The Charm Offensive

Beirut's pleasant globetrotter landscapes are wide-eyed but not terribly deep

The Michael Cera of worldly indie-pop gets super-OK.
David Atlas
The Michael Cera of worldly indie-pop gets super-OK.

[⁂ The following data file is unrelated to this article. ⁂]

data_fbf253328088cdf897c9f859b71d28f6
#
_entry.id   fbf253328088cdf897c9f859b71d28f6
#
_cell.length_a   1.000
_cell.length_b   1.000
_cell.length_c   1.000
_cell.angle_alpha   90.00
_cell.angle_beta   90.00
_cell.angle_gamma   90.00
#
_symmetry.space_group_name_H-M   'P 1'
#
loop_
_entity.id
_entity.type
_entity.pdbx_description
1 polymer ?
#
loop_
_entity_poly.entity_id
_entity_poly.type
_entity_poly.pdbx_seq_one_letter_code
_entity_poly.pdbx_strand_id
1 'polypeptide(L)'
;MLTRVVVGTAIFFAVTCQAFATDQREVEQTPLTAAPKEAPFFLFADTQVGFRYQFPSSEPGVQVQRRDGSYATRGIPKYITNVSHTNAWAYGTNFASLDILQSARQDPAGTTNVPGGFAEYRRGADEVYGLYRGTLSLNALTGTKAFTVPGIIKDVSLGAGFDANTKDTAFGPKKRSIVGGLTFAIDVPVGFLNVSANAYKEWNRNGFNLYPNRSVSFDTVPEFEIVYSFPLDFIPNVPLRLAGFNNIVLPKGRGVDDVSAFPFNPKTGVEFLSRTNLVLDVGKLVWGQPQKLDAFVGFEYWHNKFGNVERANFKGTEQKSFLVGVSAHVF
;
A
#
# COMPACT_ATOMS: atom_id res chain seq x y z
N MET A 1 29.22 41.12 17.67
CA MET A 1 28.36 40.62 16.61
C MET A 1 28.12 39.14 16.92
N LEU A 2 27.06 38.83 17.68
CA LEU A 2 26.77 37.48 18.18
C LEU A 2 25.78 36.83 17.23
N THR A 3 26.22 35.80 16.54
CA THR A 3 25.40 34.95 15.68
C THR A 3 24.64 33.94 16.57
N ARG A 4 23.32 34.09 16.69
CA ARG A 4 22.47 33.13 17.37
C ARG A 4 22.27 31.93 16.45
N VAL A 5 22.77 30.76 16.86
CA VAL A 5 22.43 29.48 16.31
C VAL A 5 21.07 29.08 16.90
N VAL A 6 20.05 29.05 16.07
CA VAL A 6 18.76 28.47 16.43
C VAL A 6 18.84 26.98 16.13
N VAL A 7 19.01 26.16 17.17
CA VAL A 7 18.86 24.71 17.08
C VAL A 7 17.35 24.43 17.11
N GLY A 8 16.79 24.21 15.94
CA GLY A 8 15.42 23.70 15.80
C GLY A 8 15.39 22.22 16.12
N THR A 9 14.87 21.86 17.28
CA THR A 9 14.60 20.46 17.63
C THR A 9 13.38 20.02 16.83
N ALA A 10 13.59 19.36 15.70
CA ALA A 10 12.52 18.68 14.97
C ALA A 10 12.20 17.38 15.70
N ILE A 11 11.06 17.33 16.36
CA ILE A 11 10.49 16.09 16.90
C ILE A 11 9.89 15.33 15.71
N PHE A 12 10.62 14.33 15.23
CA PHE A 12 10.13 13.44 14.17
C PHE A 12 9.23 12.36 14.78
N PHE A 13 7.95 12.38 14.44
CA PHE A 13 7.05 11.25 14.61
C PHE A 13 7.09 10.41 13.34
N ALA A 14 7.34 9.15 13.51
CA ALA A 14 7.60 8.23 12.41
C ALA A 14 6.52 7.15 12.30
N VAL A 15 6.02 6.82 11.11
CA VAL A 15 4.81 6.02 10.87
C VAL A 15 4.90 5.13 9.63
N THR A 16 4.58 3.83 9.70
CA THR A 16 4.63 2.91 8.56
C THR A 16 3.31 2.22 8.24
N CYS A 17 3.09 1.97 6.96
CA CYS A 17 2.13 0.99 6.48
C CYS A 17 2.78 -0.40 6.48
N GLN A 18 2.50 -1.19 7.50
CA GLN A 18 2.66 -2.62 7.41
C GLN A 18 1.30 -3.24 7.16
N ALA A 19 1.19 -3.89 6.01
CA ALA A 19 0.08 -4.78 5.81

Perhaps it's unfair to contrast this wild scene with Beirut's, which consists of a few upright ladies doing the wavy-armed Stevie Nicks thing and one gentleman near the front theatrically conducting (maybe he's the "beautiful little boy" guy) amid a sea of law-abiding citizens dutifully obeying the captain's seat-belt sign. The dude in front of me, who a half-hour ago was happily among those wobbling arhythmically, is now half-enthusiastically banging an empty water bottle against the railing in front of him. Yeah, all right, this is unfair: Beirut seeks a different vibe entirely—Balkan Music Box maybe, something more demure and restrained and nuanced. Those can all too easily be code words, alas, for less flattering reactions. Flying Club Cub's "A Sunday Smile" gets at what Beirut seeks to get at best, slow and mournful and atmospheric, letting Zach's basso profundo rise above the din of jousting horns and that omnipresent accordion. He sounds sad, but we don't know why, and it doesn't make us feel particularly sad ourselves. Plenty of basso, not enough profundo. To have that sound, to have that voice, to have all this attention—Zach is miles beyond the curve and primed for a breakthrough (one he's self-effacing and appealing enough to make you hope he achieves), but the result as of now is pretty, but vacant. Perhaps one day soon the captain will not only disable the seat-belt sign but forbid the use of all electronic devices. The Delacorte crowd rises only once during Beirut's set, at its conclusion, to give Zach a standing ovation.

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